The Game of Go


Go is an ancient two player strategy game. It's played with black and white "stones" on a board of 19 lines by 19 lines. Here's Mindy's introduction to the game. I could go on to describe the history and culture of the game, give my favorite statement of the rules, display pictures of go players and equipment, etc., but the fact is that there are so many excellent and comprehensive go web pages out there, like Jan's and Ken's, that it would be utterly redundant. Instead, here are a few pieces of go information that don't exist elsewhere:

How to improve at go

Maybe one thing that I can contribute to what's out there on the web about go is my ideas on how to study and improve at the game. Idea being that becasue I made fast progress when I was learning, I must have done something right.

Computer Go

Making a program that plays go well is hard. I have been doing work on this problem since 1992, mostly in collaboration with Dr. Tamir Klinger, recently of NYU's Courant Institute. More information about our work and computer go is available.

Go Ranks

Go has a unique ranking system. I've written up a description of the ranking and handicap system, and some comments on the professional ranks, international ranks, etc.

Me & Go

My interest in the game began when I was 15 (much to the detriment of my academic Permanent Record, I'm afraid). I played and studied go more or less to the exclusion of all else from that time until I was 19, when I returned from Japan, where I had somehow ended up, living in the house of a go master, studying to become a professional player. All I can say is that it seemed like the natural thing to do at the time.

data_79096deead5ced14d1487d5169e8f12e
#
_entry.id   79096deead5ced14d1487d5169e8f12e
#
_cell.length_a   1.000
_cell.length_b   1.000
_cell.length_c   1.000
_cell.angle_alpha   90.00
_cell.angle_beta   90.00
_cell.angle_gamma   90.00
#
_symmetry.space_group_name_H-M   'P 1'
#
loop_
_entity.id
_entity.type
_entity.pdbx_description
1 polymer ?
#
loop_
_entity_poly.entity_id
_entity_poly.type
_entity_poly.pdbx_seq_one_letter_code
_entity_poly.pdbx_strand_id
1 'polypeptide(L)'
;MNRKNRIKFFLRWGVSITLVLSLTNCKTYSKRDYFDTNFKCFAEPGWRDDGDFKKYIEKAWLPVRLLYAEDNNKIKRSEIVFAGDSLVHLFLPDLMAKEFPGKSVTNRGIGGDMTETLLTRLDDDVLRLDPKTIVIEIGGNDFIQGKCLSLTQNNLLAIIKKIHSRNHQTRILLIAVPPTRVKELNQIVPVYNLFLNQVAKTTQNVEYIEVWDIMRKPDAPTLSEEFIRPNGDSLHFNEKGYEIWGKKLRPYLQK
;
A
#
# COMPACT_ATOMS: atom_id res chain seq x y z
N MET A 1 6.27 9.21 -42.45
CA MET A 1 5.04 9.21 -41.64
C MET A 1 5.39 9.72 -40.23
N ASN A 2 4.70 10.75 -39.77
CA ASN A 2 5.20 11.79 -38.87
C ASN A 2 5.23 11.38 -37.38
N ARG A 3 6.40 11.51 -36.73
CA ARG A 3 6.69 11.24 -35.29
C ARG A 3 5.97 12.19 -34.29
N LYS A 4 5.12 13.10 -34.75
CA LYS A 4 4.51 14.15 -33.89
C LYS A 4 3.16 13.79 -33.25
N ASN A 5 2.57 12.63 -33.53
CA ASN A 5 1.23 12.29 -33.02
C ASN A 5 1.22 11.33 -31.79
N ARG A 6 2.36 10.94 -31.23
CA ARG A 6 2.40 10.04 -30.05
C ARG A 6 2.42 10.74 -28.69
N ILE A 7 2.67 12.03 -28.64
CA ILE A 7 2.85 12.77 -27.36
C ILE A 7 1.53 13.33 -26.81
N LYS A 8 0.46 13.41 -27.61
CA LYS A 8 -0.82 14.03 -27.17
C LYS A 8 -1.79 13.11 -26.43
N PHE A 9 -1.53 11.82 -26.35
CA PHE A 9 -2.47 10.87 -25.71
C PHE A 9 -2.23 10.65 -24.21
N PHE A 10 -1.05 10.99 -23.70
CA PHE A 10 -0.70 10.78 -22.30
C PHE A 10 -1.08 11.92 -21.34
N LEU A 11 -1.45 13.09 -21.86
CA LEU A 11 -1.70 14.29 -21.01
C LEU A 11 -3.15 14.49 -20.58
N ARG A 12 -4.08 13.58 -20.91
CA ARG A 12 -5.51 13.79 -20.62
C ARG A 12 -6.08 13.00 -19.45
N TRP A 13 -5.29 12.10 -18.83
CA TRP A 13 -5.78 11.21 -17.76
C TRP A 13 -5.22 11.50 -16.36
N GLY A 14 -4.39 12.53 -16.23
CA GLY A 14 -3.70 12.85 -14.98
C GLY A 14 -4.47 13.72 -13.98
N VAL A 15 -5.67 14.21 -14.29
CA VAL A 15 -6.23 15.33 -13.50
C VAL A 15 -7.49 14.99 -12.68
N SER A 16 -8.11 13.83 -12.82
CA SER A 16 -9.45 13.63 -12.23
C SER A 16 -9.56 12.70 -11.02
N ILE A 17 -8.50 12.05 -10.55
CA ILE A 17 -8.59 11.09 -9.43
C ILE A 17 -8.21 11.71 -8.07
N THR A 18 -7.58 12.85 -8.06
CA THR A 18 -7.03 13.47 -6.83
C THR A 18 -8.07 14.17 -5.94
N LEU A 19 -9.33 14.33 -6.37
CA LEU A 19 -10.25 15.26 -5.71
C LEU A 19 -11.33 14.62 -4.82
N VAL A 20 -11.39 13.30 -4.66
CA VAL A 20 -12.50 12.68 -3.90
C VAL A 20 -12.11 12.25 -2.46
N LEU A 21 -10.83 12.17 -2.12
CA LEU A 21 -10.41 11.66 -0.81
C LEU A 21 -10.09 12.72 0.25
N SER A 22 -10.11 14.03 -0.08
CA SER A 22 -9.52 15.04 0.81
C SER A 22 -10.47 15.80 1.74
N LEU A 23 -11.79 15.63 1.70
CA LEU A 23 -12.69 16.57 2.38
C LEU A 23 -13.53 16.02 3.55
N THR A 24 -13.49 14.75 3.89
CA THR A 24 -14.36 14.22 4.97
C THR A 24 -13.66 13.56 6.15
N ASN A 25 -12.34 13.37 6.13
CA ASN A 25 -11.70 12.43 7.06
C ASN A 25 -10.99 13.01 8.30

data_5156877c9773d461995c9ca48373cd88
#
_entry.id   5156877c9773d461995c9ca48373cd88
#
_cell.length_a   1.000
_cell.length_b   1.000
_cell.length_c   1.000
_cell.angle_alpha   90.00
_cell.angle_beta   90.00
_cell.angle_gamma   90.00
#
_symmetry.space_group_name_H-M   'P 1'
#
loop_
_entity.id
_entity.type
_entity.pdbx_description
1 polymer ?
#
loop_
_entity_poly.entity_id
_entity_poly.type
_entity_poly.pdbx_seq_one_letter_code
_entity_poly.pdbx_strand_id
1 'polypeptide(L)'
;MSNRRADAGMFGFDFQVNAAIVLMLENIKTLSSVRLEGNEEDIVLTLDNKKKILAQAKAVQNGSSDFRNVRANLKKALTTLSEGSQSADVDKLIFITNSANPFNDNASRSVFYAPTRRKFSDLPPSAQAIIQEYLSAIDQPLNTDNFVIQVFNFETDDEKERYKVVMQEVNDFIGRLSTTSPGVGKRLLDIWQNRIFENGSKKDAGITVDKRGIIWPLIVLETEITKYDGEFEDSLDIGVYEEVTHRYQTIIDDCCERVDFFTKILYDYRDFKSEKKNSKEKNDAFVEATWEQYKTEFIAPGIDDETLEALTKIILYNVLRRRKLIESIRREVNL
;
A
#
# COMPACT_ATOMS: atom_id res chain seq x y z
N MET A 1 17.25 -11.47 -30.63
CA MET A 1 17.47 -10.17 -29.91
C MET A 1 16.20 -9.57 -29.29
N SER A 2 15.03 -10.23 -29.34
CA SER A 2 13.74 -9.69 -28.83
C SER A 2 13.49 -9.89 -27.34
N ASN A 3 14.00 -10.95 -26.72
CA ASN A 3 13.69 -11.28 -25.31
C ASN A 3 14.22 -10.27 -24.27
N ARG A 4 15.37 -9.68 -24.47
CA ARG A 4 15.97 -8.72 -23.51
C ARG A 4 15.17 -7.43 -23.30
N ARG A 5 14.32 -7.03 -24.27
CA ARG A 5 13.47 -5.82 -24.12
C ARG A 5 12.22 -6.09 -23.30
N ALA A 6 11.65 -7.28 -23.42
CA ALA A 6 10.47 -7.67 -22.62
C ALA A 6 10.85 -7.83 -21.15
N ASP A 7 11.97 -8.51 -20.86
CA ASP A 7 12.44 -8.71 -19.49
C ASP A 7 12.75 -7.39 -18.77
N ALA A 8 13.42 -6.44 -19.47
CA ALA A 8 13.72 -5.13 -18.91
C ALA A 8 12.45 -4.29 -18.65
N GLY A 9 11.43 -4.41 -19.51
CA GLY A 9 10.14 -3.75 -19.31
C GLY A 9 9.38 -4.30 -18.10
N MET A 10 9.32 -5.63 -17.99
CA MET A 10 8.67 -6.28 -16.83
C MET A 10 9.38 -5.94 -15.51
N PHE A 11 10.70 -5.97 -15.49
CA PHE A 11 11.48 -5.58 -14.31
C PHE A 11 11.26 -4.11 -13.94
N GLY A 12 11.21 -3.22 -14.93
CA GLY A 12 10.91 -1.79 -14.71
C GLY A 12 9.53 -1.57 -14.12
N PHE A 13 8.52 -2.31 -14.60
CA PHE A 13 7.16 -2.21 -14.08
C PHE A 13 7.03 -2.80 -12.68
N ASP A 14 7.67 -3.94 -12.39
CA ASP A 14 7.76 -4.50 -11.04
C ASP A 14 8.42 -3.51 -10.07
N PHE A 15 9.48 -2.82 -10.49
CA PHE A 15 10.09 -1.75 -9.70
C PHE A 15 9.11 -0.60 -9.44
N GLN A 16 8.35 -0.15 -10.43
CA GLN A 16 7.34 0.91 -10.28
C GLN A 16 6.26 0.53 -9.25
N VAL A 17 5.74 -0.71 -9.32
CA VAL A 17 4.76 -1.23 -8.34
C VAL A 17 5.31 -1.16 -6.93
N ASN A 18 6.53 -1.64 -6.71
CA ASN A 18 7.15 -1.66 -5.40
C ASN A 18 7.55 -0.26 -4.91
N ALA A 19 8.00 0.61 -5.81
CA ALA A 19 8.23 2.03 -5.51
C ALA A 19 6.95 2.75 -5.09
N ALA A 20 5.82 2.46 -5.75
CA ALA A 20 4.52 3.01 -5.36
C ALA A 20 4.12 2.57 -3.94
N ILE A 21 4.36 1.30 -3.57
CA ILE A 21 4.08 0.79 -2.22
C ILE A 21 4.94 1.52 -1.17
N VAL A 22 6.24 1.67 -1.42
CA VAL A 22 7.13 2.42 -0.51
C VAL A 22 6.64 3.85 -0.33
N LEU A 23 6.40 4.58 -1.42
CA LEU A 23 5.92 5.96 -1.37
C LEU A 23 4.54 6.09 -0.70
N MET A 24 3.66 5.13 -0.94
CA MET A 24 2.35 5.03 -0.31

Details of my go career are available for those who care (and for those who don't care but are sort of masochistic, I suppose).

Learning Go

Some great introductory go books are Learn to Play Go (by Janice Kim, published by Good Move Press) and The Magic of Go (by Cho Chikun, published by Ishi Press).

If you've read such a book, got through the online introduction to go on Mindy's page (link above), or even if you didn't, you may be ready to try playing. A great way to get your feet wet (especially for the shy) is to play against a computer program. David Fotland's program Igowin (for Win32), is available for free (DOWNLOAD), and is a great place to start. If you can learn enough to beat this program on even terms, you'll be plenty ready for the society of human go players.